Objective Previously, we reported that interferon-, (IFN,) aggravates cartilage destruction in immune complex (IC),mediated arthritis via up-regulation of activating Fc, receptors (Fc,R). Recently, we found that interleukin-17 (IL-17) also aggravates cartilage destruction in arthritis models in which ICs are involved, but the underlying mechanism remains unknown. This study was undertaken to determine the role of IL-17 in Fc,R-mediated cartilage destruction in IC-mediated arthritis and to compare its effect with that of IFN,. Methods IC-mediated arthritis was passively induced in ,-chain,/, mice, which lack functional activating Fc,R, and in wild-type controls. AdIL-17 or a control vector was injected into the knee joints 1 day prior to induction of IC-mediated arthritis. Knee joints were isolated for histologic analysis, and synovium samples were obtained for reverse transcriptase,polymerase chain reaction (RT-PCR). Macrophage (RAW 264.7) cell lines and polymorphonuclear cell (PMN; 32Dcl3) lines were stimulated with IFN, or IL-17 for analysis of Fc,R expression using RT-PCR and fluorescence-activated cell sorting. Results IL-17 overexpression prior to induction of IC-mediated arthritis significantly aggravated cartilage destruction and inflammation, characterized by a massive influx of PMNs, which adhered to the cartilage surface. Although IL-17 overexpression increased Fc,R messenger RNA levels in the synovium, in vitro stimulation of macrophages and PMNs revealed that, in contrast to IFN,, IL-17 did not directly regulate Fc,R expression. Despite similar inflammation in AdIL-17,enhanced IC-mediated arthritis in ,-chain,/, mice and wild-type controls, severe cartilage destruction and PMN adherence were completely absent in ,-chain,/, mice. Conclusion Our findings indicate that IL-17,mediated aggravation of cartilage destruction in IC-mediated arthritis is Fc,R dependent. However, in contrast to IFN,, which directly up-regulates Fc,R expression on macrophages and PMNs, IL-17 enhances cartilage destruction by increasing the local amount of Fc,R-bearing neutrophils. [source]


Relationship of meniscal damage, meniscal extrusion, malalignment, and joint laxity to subsequent cartilage loss in osteoarthritic knees

ARTHRITIS & RHEUMATISM, Issue 6 2008
Leena Sharma
Objective Progressive knee osteoarthritis (OA) is believed to result from local factors acting in a systemic environment. Previous studies have not examined these factors concomitantly or compared quantitative and qualitative cartilage loss outcomes. The aim of this study was to test whether meniscal damage, meniscal extrusion, malalignment, and laxity each predicted tibiofemoral cartilage loss after controlling for the other factors. Methods Laxity and alignment were measured at baseline in individuals with knee OA. Magnetic resonance imaging included spin-echo coronal and sagittal imaging for meniscal scoring and axial and coronal spoiled gradient echo sequences with water excitation for cartilage quantification. Tibial and weight-bearing femoral condylar subchondral bone area and cartilage surface were segmented. Cartilage volume, denuded bone area, and cartilage thickness were quantified in each plate, with progression defined as cartilage loss >2 times the coefficient of variation for each plate. Qualitative outcome was assessed as worsening of the cartilage score. Logistic regression analysis with generalized estimating equations yielded odds ratios for each factor, adjusting for age, sex, body mass index, and the other factors. Results We studied 251 knees in 153 persons. After full adjustment, medial meniscal damage predicted medial tibial cartilage volume loss and tibial and femoral denuded bone increase, while varus malalignment predicted medial tibial cartilage volume and thickness loss and tibial and femoral denuded bone increase. Lateral meniscal damage predicted every lateral outcome. Laxity and meniscal extrusion had inconsistent effects. After full adjustment, no factor except medial laxity predicted qualitative outcome. Conclusion Using quantitative cartilage loss assessment, local factors that independently predicted tibial and femoral loss included medial meniscal damage and varus malalignment (medially) and lateral meniscal damage (laterally). A measurement of quantitative outcome was more sensitive at revealing these relationships than a qualitative approach. [source]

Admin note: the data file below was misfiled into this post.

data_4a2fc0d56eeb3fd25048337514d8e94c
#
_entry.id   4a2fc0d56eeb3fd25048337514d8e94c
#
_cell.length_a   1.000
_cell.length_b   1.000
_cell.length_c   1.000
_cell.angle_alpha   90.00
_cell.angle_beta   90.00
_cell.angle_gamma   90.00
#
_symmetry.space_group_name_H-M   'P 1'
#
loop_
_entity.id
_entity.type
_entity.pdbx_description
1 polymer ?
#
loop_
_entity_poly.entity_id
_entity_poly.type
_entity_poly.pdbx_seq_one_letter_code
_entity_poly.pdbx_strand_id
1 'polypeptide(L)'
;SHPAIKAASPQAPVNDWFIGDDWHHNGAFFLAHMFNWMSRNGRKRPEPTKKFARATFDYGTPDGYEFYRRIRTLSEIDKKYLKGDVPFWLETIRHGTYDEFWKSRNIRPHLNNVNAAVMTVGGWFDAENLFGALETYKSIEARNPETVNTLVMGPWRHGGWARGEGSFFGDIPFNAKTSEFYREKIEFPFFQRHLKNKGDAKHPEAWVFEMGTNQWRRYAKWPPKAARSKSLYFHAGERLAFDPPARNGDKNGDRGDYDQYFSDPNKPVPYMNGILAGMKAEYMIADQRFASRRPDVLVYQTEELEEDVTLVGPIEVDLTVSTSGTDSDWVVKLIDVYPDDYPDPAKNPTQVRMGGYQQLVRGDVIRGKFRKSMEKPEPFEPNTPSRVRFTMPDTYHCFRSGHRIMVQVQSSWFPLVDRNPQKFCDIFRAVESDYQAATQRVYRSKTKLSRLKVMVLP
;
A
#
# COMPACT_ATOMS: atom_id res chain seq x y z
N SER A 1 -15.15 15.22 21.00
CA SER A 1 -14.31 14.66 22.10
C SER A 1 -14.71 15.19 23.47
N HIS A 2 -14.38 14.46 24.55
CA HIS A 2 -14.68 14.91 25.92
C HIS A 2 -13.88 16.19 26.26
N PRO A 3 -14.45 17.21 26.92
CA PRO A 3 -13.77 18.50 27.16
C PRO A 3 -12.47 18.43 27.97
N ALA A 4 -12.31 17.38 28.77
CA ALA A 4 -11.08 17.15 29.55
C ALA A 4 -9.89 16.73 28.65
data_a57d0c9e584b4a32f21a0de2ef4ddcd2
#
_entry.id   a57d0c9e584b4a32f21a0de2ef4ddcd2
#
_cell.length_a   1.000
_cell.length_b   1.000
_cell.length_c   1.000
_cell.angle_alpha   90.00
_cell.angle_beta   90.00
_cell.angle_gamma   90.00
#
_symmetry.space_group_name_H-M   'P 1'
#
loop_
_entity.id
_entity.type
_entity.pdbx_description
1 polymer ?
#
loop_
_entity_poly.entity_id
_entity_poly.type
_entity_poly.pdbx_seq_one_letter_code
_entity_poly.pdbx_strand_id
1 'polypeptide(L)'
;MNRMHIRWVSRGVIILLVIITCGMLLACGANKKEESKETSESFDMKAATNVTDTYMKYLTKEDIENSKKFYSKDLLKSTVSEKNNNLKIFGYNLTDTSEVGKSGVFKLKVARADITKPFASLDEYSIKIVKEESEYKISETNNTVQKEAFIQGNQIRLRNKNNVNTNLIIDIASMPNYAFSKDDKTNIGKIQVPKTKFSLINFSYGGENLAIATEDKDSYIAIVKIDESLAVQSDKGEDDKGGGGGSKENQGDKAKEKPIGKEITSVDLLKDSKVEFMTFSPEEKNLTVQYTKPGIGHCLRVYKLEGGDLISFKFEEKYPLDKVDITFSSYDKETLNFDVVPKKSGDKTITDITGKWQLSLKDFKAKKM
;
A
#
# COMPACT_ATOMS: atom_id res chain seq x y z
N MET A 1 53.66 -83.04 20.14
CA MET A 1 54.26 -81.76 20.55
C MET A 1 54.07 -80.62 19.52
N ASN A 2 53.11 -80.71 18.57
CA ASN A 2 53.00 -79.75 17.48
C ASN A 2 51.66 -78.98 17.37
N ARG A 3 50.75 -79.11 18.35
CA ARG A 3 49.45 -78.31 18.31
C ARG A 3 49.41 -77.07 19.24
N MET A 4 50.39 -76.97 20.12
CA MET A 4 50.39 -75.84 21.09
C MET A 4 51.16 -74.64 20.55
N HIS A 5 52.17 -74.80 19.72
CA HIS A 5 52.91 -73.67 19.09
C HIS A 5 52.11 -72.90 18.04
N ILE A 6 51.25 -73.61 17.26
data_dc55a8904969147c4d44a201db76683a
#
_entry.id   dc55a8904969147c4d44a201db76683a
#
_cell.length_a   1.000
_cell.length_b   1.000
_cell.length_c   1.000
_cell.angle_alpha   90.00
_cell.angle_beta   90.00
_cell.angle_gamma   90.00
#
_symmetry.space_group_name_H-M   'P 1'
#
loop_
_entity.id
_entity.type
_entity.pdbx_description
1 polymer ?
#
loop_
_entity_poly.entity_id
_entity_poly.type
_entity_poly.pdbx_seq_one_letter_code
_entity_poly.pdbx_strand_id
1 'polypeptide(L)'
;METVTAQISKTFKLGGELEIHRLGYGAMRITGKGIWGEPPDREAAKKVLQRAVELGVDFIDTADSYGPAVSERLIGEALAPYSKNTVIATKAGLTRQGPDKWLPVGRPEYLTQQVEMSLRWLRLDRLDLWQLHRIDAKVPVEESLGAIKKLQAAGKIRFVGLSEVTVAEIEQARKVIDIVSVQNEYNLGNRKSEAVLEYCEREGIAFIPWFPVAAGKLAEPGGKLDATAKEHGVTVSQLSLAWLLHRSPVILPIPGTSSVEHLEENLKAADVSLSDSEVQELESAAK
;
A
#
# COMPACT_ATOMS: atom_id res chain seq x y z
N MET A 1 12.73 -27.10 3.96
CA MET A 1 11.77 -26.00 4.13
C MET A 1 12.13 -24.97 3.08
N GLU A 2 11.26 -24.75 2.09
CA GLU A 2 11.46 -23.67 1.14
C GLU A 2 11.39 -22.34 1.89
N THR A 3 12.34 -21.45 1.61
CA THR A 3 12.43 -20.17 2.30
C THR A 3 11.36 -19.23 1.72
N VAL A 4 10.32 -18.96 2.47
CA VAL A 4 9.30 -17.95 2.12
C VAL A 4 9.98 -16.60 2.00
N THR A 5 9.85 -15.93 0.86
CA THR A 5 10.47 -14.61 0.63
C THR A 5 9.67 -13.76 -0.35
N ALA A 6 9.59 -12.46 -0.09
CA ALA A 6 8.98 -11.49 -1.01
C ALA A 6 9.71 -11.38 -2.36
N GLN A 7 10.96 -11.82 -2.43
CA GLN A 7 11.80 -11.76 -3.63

Loss of cartilage structure, stiffness, and frictional properties in mice lacking PRG4

ARTHRITIS & RHEUMATISM, Issue 6 2010
Jeffrey M. Coles
Objective To assess the role of the glycoprotein PRG4 in joint lubrication and chondroprotection by measuring friction, stiffness, surface topography, and subsurface histology of the hip joints of Prg4,/, and wild-type (WT) mice. Methods Friction and elastic modulus were measured in cartilage from the femoral heads of Prg4,/, and WT mice ages 2, 4, 10, and 16 weeks using atomic force microscopy, and the surface microstructure was imaged. Histologic sections of each femoral head were stained and graded. Results Histologic analysis of the joints of Prg4,/, mice showed an enlarged, fragmented surface layer of variable thickness with Safranin O,positive formations sometimes present, a roughened underlying articular cartilage surface, and a progressive loss of pericellular proteoglycans. Friction was significantly higher on cartilage of Prg4,/, mice at age 16 weeks, but statistically significant differences in friction were not detected at younger ages. The elastic modulus of the cartilage was similar between cartilage surfaces of Prg4,/, and WT mice at young ages, but cartilage of WT mice showed increasing stiffness with age, with significantly higher moduli than cartilage of Prg4,/, mice at older ages. Conclusion Deletion of the gene Prg4 results in significant structural and biomechanical changes in the articular cartilage with age, some of which are consistent with osteoarthritic degeneration. These findings suggest that PRG4 plays a significant role in preserving normal joint structure and function. [source]